“Humbug” was his – perhaps slightly unoriginal – reply to the carol singers that evening. Though, he did think that the pouring of Humbug sweets from his bedroom window, a homage to hot oil from medieval castle sieges, added a pleasant uniqueness to the stereotypical Scrooge-like image he had manifested during the festive season.

As he was only twenty-five years old, many people found this attitude surprising. Especially since he had perfectly pleasant Christmases growing up and even enjoyed the feelings of nostalgia that Slade and Wizzard gave him. However, he was stuck in the very awkward moral mindset of being an atheist and unmaterialistic.

Should he, as an unbeliever in Jesus (no mind that he was meant to be born to a virgin mother whose pregnancy her sexually deprived husband took surprisingly well) really be celebrating Christmas at all? Was it not slightly hypocritical? Maybe if he continued to call it Xmas? He did rather enjoy taking the Christ out of Christmas.

That next day, the 25th, he awoke naturally. It was just starting to get light outside; he looked at the rising sun through the crack in his curtains for a few seconds, enjoying the irony that it was the first thing he saw that day – the Sun gods of older religions being what the Son of God was later adapted to by Christianity. He turned over, thinking himself a bit pretentious at times, but still maintained that it was his best worst trait. Perhaps second to sarcasm.

The empty space next to him was strange. Stranger than he thought it would be. He wondered if she was just waking up, thinking the same thing.

He sighed heavily and got out of bed and walked to the kitchen and put the kettle on. It was the first Xmas morning he’d ever experienced without company. He felt odd making a tea and going back to bed to watch The Simpsons, but he didn’t have to be at his parents until midday. Maybe he should watch the Lovefilm disc he had received earlier in the week. He didn’t think Creepshow would be particularly Christmassy, but he would have plenty of that later anyway, when wearing silly paper crowns and watching Doctor Who.

He had always enjoyed the giving and receiving of presents, hoping to get round the materialistic problem with thoughtful gifts that weren’t necessarily that expensive but meant something to the receiver. He remembered spending hours making a birthday card for an ex when he was eighteen, only to get a small smile and the reply, “You have bought me one too, haven’t you?” That relationship proved to be a short one.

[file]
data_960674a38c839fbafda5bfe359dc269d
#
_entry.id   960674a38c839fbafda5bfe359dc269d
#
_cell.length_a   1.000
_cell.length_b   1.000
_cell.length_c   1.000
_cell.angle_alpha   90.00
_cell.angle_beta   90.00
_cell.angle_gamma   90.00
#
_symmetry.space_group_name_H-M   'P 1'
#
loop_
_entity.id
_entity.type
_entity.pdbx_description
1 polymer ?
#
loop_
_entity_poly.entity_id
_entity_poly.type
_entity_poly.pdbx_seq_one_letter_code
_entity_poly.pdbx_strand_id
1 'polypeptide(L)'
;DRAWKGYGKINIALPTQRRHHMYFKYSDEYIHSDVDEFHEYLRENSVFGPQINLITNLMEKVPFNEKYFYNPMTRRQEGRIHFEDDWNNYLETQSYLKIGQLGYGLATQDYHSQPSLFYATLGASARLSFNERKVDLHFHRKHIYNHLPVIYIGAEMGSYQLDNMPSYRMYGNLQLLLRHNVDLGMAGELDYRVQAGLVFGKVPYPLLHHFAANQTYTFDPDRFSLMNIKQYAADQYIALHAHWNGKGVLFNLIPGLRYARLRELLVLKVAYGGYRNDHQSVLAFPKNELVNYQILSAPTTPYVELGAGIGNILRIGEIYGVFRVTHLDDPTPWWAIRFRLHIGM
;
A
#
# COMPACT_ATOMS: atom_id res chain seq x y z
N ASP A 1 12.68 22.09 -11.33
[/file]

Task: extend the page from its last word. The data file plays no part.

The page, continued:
His most recent ex was a lot more like him in that way – she had even made him presents sometimes. But he soon stopped this train of thought, because remembering the good parts of the relationship was not going to help him get over her. If he were to think more about her love of Hollyoaks, her freakishly large toes and the ridiculous seriousness she treated horoscopes with, he might have more success.

It was a little past noon and he climbed into his car, placing the presents for his parents and siblings on the passenger seat. He started the engine and waited to pull off while the car warmed up. He looked across the street at his neighbour’s house – where there must have been more lights than bricks – and tried, unsuccessfully, to put himself in the shoes of idiots who needlessly used such a large amount of electricity and put decorations up in November. He sighed, shaking his head, and started driving as The Pogues started on the radio.

He pulled up outside his parents’ house. He could see them around the Xmas tree, laughing and joking with one of his brothers. The scene looked straight from a Hallmark card but it made him smile. It looked cosy. Safe. Familiar.

He shivered slightly as an icy wind cut across his bare face and hands. He approached the door and before entering knew that, as in all walks of life, he should try to take the positives from the situation. The mince pies, the time off work, the TV specials. The nostalgia, the look on a loved one’s face as they open a present they like, the excuse to guiltlessly drink and eat.

He took a deep breath and pushed the door open and walked inside. His family turned to him. “Humbug to you all!” he said loudly, his hands in the air. They laughed in what he thought was a rather cheesy way. It was probably going to be one of those days.